Varicella zoster virus brachioplexitis associated with granulomatous vasculopathy

J. Fleming*, A. Fogo, S. Haider, Salvador Diaz-Cano, Roderick Hay, Saqib Bashir

*Corresponding author for this work

    Research output: Contribution to journalArticlepeer-review

    2 Citations (Scopus)

    Abstract

    Varicella zoster virus (VZV) causes the common childhood isease chickenpox (varicella), or upon reactivation, the dermatomal vesiculopustular eruption seen in shingles (herpes zoster). The clinical course of herpes zoster in immunocompromised patients is often recurrent, protracted and multidermatomal, and it can result in myelitis, meningoencephalitis, and cerebral or small-vessel vasculopathic or vasculitic changes. Commonly, the vesicular rash settles with aciclovir therapy and does not involve motor neuropathy. We report a 63-year-old man with a prolonged, multidermatomal, nonvesicular rash, and limb paresis secondary to brachioplexitis. PCR for VZV was positive, and the histological results were consistent with granulomatous vasculopathy. Prolonged treatment with valaciclovir was required to resolve the eruption and help improve the patient's motor function. We discuss the problems faced in clinical decision-making about immunosuppressive treatment of granulomatous vasculopathy and motor neuropathy, when any increase in immunosuppressive therapy may increase the likelihood of central nervous system complications.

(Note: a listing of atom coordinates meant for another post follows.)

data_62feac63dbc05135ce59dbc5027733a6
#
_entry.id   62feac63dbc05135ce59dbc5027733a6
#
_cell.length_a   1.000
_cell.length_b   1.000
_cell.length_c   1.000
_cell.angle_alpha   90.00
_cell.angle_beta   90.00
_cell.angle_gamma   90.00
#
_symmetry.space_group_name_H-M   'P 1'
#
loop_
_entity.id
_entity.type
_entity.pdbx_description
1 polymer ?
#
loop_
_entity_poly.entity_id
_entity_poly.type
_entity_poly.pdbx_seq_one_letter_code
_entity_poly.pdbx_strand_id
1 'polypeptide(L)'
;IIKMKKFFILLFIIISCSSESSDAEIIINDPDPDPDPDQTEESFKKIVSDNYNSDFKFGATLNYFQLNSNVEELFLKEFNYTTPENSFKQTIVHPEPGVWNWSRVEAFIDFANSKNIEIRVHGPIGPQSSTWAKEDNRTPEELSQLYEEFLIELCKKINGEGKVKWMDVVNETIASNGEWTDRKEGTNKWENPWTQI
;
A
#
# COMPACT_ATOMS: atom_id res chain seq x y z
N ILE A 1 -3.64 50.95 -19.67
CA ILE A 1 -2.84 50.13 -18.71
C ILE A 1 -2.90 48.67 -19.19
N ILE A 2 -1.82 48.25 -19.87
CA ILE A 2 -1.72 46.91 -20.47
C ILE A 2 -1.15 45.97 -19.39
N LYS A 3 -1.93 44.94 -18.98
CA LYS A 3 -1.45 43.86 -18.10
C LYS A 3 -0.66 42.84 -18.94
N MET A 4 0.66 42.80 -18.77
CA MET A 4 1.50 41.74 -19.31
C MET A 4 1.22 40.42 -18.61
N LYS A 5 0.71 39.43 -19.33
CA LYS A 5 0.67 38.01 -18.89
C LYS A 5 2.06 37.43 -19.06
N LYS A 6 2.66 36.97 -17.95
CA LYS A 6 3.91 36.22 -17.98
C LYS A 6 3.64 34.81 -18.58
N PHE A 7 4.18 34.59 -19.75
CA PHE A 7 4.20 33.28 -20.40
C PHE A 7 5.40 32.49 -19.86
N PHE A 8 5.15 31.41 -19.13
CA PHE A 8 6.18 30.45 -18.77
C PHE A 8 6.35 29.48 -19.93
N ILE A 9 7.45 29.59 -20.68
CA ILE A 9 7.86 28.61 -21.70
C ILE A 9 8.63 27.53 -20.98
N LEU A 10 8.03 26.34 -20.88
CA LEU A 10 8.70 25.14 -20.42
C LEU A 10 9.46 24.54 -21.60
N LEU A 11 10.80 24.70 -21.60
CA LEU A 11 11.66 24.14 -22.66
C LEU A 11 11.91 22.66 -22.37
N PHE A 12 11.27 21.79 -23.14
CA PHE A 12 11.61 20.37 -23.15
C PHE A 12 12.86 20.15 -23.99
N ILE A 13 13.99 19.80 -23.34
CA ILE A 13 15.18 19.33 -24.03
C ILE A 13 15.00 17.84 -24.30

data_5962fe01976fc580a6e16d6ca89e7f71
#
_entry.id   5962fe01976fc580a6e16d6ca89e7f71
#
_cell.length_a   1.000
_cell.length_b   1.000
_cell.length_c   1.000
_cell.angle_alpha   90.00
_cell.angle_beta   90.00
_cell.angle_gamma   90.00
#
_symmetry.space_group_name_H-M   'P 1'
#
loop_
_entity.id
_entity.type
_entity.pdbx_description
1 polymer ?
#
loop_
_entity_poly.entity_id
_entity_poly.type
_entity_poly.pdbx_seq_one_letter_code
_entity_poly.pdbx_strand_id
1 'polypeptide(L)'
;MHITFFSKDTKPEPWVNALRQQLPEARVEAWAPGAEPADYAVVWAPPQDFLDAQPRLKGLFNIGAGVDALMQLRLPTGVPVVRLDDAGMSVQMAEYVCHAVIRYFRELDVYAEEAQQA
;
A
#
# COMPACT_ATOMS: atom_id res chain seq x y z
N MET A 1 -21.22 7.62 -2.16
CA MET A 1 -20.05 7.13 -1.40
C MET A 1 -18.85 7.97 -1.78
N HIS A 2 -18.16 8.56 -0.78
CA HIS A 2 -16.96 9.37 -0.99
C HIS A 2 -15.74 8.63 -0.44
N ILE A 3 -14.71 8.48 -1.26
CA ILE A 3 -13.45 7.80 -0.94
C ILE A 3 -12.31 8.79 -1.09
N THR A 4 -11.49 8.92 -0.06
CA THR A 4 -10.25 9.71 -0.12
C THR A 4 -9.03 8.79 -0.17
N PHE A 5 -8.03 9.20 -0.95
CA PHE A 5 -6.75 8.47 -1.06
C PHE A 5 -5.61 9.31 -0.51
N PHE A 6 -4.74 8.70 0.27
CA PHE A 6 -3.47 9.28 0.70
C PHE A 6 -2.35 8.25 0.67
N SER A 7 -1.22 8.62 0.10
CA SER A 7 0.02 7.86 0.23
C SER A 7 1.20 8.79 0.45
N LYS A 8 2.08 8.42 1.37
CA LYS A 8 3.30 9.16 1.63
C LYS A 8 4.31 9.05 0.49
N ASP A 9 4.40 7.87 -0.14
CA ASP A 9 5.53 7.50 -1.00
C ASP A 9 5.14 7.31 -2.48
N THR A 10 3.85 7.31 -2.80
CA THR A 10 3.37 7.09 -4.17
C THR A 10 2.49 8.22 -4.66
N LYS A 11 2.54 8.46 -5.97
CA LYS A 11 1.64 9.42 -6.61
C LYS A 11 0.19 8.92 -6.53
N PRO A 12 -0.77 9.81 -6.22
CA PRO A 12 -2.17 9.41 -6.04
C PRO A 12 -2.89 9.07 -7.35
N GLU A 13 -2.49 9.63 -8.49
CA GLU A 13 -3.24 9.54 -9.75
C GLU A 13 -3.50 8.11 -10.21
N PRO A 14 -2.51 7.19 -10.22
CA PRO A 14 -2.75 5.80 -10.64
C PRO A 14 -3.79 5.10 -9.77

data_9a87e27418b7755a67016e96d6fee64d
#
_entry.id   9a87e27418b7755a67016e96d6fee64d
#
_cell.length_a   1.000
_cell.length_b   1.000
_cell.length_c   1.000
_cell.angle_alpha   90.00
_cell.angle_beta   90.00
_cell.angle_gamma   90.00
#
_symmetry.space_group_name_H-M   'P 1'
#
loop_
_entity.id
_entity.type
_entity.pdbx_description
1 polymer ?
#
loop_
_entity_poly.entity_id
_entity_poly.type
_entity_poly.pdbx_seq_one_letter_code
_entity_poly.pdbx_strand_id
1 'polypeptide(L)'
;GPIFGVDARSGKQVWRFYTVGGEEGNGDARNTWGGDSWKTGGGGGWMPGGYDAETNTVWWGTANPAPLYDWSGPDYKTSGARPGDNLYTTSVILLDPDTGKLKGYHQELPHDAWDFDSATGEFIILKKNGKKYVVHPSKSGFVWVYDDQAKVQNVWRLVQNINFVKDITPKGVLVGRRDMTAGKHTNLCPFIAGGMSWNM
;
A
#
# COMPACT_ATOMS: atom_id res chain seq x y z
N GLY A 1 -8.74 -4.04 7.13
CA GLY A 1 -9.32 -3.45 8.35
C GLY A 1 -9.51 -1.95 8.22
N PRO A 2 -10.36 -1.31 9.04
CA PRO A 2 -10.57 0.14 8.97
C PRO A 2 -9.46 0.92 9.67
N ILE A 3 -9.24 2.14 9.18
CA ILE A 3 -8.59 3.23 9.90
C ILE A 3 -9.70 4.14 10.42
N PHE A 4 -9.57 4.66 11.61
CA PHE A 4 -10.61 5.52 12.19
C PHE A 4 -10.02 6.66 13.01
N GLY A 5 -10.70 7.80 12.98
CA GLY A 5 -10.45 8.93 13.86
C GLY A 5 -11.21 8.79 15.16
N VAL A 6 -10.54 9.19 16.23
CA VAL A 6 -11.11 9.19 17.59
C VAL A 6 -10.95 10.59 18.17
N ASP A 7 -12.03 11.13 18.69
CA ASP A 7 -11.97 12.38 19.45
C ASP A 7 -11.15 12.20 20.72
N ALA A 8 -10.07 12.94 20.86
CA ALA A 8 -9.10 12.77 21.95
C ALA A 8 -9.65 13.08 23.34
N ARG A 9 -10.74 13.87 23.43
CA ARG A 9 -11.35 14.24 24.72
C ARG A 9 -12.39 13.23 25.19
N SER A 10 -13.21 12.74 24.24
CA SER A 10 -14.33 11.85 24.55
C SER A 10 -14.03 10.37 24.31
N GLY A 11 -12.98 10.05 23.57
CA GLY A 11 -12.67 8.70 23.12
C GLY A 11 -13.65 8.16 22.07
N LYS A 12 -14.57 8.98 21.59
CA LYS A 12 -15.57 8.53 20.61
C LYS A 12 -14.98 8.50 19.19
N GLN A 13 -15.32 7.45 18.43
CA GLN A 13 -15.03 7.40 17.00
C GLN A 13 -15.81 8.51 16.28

Original languageEnglish
    Pages (from-to)378-382
    Number of pages5
    JournalClinical and Experimental Dermatology
    Volume38
    Issue number4
    DOIs
    Publication statusPublished - Jun 2013

    Keywords

    • HERPES-ZOSTER
    • VASCULITIS
    • INFECTION

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